萬佛城金剛菩提海 Vajra Bodhi Sea
萬佛城金剛菩提海 Vajra Bodhi Sea


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Buddhist Education into the Year 2000: Affirming the Virtue of Filial Respect

比丘恒實 文 by Bhikshu Heng Sure
曾偉峰‧王青楠 中譯Chinese translation by Wayne Zeng and Qingnan Wang


The virtuous conduct that accumulates from constant vigor in cultivating the Sila, the monastic code of disciplinary rules, makes the monk or nun an ideal teacher and moral role-model for children.








Why Sangha Members Should Teach

Educational research strongly indicates that the teacher himself, his character and values, makes up the ‘hidden curriculum’ in the classroom. In other words, children learn as much or more from the personality and behaviour of the teacher as they learn from books and lessons. The unique value and effectiveness of a monk as a teacher lies in his personal virtue. The virtuous conduct that accumulates from constant vigor in cultivating the Sila, or Vinaya, the monastic code of disciplinary rules, makes the monk or nun an ideal teacher and moral role-model for children.

First taught by the Buddha, the precepts of the Vinaya have been the sine qua non of monks and nuns in both Theravada and Mahayana traditions since that time. For example, Mahayana monks, as they prepare for full ordination, receive sets of moral rules: the Ten Precepts for novices, the two-hundred and fifty Bhiksu Precepts, and the Ten Primary and Forty-eight Subsequent Bodhisattva Precepts. In general, the rules stress self-discipline and character development. They are meant to intill wholesome viewpoints and provide ethical guidelines for a Sangha member’s behaviour in dealing with himself and with the world, along the Path towards Bodhi, or spiritual enlightenment. The further one goes in search of Wisdom, the more intense grows the demand for strict morality. The most sublime of the Buddha's prescriptions for virtue are the Bodhisattva Precepts, in which purity or defilement is determined by the subtlety of intention alone: i.e. the thoughts in one’s mind.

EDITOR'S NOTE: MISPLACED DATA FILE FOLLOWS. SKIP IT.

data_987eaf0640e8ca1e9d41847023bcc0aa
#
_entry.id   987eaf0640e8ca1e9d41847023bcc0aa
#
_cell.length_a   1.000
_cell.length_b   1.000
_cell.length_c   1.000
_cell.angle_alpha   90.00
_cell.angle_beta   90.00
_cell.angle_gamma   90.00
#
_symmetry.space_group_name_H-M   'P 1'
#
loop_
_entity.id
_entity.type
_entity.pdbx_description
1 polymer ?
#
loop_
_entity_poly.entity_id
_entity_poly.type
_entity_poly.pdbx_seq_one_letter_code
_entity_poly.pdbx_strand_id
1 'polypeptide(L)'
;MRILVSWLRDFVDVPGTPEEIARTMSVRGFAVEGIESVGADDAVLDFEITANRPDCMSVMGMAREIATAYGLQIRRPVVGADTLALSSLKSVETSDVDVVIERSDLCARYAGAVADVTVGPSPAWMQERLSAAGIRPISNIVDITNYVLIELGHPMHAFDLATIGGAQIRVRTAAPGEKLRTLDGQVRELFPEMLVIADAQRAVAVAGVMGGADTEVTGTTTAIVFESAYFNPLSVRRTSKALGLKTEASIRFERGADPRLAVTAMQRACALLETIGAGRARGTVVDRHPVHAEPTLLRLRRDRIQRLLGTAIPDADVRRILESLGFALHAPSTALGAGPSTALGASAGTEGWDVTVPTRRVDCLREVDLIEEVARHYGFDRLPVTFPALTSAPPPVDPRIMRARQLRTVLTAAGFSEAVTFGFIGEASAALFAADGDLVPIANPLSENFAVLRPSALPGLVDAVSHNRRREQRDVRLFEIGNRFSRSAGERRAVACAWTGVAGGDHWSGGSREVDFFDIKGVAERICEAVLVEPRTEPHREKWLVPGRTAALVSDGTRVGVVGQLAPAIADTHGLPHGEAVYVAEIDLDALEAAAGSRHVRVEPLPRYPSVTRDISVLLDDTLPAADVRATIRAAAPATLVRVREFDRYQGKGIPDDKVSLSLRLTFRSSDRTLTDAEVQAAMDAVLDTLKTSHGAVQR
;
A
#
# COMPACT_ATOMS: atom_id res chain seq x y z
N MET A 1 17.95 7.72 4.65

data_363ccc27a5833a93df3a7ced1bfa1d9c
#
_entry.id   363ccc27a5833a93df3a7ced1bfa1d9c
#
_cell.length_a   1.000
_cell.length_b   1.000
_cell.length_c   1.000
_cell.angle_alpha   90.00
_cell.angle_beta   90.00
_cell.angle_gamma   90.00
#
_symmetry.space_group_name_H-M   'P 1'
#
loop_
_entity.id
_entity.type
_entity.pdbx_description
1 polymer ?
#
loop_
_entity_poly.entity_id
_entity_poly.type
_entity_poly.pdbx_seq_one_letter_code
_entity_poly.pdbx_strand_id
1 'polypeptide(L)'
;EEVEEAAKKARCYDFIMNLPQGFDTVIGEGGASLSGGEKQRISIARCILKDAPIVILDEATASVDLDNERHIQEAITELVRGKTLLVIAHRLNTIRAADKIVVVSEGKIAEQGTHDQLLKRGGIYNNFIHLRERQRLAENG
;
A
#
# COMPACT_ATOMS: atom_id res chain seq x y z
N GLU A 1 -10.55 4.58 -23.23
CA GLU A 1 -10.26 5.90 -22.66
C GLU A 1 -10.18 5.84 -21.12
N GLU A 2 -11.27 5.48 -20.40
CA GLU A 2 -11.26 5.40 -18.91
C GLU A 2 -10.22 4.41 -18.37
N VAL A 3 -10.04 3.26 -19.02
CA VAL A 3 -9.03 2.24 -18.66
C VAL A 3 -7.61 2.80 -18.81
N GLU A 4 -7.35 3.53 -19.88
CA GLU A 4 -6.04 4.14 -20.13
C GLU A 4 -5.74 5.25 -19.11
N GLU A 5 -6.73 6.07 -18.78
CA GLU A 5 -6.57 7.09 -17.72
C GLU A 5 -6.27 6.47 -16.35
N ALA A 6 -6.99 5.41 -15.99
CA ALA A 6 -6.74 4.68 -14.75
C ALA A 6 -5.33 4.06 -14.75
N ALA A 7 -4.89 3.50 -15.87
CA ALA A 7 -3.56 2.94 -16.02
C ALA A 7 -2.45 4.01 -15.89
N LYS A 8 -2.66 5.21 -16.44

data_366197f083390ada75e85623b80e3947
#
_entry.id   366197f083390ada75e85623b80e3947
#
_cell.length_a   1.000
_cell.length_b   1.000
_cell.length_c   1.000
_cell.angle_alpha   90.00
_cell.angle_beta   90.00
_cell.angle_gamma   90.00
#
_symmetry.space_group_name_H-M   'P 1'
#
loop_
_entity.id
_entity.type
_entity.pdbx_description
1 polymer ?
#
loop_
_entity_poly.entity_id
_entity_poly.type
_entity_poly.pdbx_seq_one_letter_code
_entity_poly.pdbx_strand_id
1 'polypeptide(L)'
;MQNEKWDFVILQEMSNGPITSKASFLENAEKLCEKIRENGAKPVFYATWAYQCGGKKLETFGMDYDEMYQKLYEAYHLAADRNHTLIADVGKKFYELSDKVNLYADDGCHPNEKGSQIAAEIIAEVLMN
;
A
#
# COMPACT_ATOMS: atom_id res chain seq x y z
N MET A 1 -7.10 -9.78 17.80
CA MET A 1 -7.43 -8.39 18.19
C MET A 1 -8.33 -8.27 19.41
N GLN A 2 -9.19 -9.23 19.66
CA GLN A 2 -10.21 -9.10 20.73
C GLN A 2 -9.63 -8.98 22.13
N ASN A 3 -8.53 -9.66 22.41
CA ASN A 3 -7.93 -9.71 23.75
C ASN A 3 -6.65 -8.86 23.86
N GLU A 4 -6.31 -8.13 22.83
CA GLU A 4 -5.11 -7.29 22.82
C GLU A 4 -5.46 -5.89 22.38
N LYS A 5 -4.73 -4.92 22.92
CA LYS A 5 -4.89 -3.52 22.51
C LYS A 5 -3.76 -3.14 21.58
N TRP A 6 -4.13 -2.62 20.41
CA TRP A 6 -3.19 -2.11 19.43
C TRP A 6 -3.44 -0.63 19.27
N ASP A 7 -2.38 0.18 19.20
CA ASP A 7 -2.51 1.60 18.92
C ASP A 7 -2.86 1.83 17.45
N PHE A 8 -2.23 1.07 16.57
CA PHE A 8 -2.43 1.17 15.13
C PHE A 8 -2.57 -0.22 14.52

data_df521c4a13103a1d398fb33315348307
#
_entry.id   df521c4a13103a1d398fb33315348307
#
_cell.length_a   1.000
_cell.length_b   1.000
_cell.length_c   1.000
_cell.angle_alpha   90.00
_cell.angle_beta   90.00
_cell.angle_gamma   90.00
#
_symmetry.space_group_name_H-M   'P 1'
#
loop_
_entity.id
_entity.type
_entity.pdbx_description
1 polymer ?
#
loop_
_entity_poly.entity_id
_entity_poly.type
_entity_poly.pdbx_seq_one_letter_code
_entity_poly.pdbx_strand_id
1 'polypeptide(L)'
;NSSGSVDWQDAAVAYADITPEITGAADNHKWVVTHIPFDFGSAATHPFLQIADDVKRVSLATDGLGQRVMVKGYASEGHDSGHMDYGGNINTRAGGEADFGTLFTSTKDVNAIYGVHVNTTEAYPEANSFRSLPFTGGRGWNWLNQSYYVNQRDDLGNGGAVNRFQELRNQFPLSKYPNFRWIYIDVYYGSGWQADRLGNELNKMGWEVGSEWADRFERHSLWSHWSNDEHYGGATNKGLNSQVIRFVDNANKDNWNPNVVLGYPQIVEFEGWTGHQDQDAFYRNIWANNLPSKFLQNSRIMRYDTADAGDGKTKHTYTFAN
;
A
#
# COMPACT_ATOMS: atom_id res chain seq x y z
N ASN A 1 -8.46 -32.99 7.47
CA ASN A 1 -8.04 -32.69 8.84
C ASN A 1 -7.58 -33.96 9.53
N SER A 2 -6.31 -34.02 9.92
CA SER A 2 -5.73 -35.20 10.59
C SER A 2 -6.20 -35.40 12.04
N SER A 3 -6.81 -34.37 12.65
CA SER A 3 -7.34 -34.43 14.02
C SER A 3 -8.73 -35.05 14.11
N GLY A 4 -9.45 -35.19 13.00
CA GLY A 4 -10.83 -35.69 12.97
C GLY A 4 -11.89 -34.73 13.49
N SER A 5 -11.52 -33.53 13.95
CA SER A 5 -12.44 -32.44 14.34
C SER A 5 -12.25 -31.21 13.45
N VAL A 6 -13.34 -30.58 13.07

Thus, a traditionally ordained Bhiksu or Bhiksuni (monk or nun), should qualify by the moral strength of this training in Precepts, to provide a sound model of ethical behaviour in the classroom. By his full-time cultivation of a wise and compassionate code of rules, the monk or nun’s personal example of virtuous conduct can influence students towards wholesome ethical standards, and help shape the character of young people towards the good. Said Yale University President Noah Porter:4  “The most efficient of all moral influences in classroom are those that proceed from the personal character of its intructors.” Children learn by imitation. If an immoral teacher preaches virtue, the students will soon spot the hypocrisy. They may ridicule or ignore the lessons. Worse, they may learn and imitate the false virtue. Thus, those who teach, must actually practice virtuous conduct, for the teachings on morality to go home. Monks and nuns are especially fit to teach, precisely because their first job is to master the Sila-rules, to display awesome deportment externally, and to observe stern Vinaya conduct within. In the Mahayana tradition, novices in their early years of training meet the injunctions of Vinaya Masters such as Venerable Tao Hsuan of the South-Mountain School in China, who urged young cultivators to spend the first five years of Sangha-life studying the precepts, and only then go on to practice meditation and study scriptures.

Education makes good men, and good men act nobly.

Buddhaghosa, in the famous Visuddhimagga (“Path of Purification”) lists virtue [sila] as the first, and most noble step to all spiritual growth. A monk or nun whose daily conduct embodies the Buddha's high standards of ethical practice, can realize the goal of educators throughout history: informed and wholesome individuals. Plato answered a challenge to the value of education in this way:

“If you ask what is the good of education, the answer is easy: that education makes good men, and that good men act nobly.”

4. Derek Bok, “Ethics, the University, and Society”, Harvard Magazine, May-June 1988, p.41

to be continued


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